Anecdotally, just by talking to real estate agents out there and other people in the business, there seems to be more foreign investment happening in the lowerized market. That does give me a little bit of worry because we’re already so under-supplied in the low-rise market that any addition demand is going to put major pressure on housing. We’re down to, in the new low-rise housing markets, 4,000 unsold units. 10 years ago it was 17,000 units. Right? This major decline in available new low-rise products is just causing catastrophic increases in pricing. We’re down 15% year-over-year growth in the resale low-rise housing market. We have 18% growth in the new low-rise housing market. It’s getting crazy.
We’re about to announce a couple deals. These are future low-rise deals in East Glowenberry and potentially one in West Glowenberry. I just looked at the numbers for the total for 2015 versus February of 2016 and they’re up 25% over last year. [crosstalk 00:30:53]. It’s unbelievable. Young people still want a single detached house so they’re driving farther out to get it. They’re paying unbelievable prices to get that single family home.
Andrew: Yeah. It’s true. Like you said, that’s a segment of the market where it’s very difficult to track the foreign buyer component and how it may or may not be effecting the market. It will be interesting to see how that develops.
Ben: The thing is, it is a foreign buyer or is it someone who’s buying for their child to come here? Are they planning to move here? It’s such a weird line to draw. The people are buying because they want to move here in five years and they want to rent it out in the mid-term because they see the value of the Toronto market. I’m not as concerned about that but if they’re just trying to park their money here because they’re worried about what’s happening in their country. I just worry a little bit about how that can negatively impact the market.
Andrew: Uh huh. (affirmative) What are we? Three months now. Three months into 2016. On my end it looks like the condo market in Toronto is going to, in the resale-end and the pre-construction side, is going to have a very good year. What are you seeing? What are you tracking for the condo market in Toronto in 2016? What kind of year do you think it’s going to be?
Ben: Yeah. I forecast a little under 20,000 sales. Again, a very strong year. The thing that was interesting last year that hadn’t happened in a decade is every single quarter in 2015 resale price growth was bigger than new home price growth. I thought that was really interesting. That hadn’t happened in a decade. Generally what you see is the resale market reacts quicker than the new sale market. The resale market leads the new sale market. If we’re seeing big increases and we saw a 17% increase in resale condos in the 416 [inaudible 00:33:04]. That tells me that you’re going to start to see some more increases in the new home market.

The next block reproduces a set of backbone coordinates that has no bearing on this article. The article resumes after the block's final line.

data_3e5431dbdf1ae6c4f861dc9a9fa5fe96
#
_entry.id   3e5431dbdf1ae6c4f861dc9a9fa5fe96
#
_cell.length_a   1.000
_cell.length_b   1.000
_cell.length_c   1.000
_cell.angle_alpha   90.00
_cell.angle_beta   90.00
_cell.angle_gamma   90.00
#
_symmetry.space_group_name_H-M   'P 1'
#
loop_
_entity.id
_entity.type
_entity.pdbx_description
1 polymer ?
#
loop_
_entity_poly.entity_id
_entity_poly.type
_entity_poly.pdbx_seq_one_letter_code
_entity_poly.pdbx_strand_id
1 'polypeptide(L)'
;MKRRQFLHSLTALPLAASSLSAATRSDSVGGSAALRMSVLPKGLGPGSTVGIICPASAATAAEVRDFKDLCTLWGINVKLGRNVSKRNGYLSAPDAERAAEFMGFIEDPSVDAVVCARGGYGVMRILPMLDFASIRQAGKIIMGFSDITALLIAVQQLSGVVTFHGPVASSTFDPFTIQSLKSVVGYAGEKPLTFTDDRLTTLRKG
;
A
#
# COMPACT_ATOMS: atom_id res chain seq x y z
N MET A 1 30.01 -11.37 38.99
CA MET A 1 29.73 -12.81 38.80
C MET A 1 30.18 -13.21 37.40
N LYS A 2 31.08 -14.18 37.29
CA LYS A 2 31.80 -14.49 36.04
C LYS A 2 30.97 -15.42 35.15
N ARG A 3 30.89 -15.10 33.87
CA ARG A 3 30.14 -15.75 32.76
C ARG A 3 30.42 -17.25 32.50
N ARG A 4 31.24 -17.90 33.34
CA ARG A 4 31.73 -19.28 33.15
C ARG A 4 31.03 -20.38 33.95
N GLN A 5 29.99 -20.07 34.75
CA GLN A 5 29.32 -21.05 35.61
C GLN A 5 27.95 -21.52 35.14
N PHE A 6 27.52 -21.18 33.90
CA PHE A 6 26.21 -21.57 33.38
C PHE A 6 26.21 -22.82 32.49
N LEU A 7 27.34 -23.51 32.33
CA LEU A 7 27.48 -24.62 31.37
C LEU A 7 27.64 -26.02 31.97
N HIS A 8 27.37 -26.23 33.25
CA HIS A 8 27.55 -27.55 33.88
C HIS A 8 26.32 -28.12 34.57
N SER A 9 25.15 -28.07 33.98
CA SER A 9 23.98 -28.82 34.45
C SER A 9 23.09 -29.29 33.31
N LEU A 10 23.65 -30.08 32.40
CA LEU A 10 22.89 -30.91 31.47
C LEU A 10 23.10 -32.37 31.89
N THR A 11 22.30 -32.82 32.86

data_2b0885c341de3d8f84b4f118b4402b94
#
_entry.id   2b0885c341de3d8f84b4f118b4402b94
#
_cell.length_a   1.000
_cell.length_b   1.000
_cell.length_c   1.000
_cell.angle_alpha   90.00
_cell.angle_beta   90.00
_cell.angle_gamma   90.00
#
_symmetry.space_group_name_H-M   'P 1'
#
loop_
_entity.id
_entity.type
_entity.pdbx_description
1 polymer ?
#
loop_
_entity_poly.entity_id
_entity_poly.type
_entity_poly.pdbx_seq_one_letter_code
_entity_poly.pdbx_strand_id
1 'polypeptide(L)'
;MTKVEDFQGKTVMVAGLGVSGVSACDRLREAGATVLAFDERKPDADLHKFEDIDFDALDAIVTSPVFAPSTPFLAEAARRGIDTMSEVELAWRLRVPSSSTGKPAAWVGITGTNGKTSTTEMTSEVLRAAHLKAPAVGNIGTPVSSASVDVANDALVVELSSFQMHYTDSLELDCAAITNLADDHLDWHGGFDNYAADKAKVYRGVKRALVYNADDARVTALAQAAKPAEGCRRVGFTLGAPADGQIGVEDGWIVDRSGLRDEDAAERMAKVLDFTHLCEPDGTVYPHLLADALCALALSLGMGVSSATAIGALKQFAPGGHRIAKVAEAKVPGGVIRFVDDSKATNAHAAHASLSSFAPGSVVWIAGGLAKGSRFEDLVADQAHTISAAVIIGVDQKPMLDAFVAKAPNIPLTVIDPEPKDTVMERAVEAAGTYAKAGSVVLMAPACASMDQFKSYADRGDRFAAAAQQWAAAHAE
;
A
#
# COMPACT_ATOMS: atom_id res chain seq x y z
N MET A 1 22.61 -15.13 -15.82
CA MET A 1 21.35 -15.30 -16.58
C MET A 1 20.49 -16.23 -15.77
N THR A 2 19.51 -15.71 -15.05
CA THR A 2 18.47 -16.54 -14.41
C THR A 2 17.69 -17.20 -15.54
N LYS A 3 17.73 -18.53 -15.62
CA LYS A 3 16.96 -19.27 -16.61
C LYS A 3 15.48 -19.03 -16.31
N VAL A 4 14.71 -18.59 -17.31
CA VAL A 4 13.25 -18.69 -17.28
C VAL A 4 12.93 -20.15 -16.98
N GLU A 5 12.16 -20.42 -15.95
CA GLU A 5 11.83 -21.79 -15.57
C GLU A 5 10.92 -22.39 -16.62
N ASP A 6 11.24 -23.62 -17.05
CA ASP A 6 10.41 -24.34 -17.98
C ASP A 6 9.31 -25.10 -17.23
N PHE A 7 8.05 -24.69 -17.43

I know that the developers are being really unaggressive, surprisingly unaggressive, seeing that we had the second highest year ever for new condo sales in 2015. Very unaggressive in terms of their launch prices. They still have 2009 on their mind. They want to make sure that they get up to that 70% sold before they start cranking up their pricing. That’s obviously positive for the investors who get in on day one. You have to get in early before those prices go up.
I see another strong year. I’m not … Unless, again, barring some black swan event that happens globally that spooks everybody I’m looking at a very strong year. I expect stronger price built-in in 2016 than we experienced in 2015. I said in my report 3-4% but now I’m thinking, based off of the first three months of the year, that it might be 5-7% growth in the resale condo market.
Andrew: That’s great. Yeah. It’s very interesting. Like you said, the developer side being very quite conservative with their launch pricing and also just with their launches in general. Not too many new launches so far in 2016. Even the last few months of 2015. There not a lot of new product that has been launched and introduced to the market. It seems everybody is … I don’t know if they’re waiting for the second half of 2016 or it’s just a lack of available sites. Particularly in the core of the city but we haven’t seen a lot of new product so far.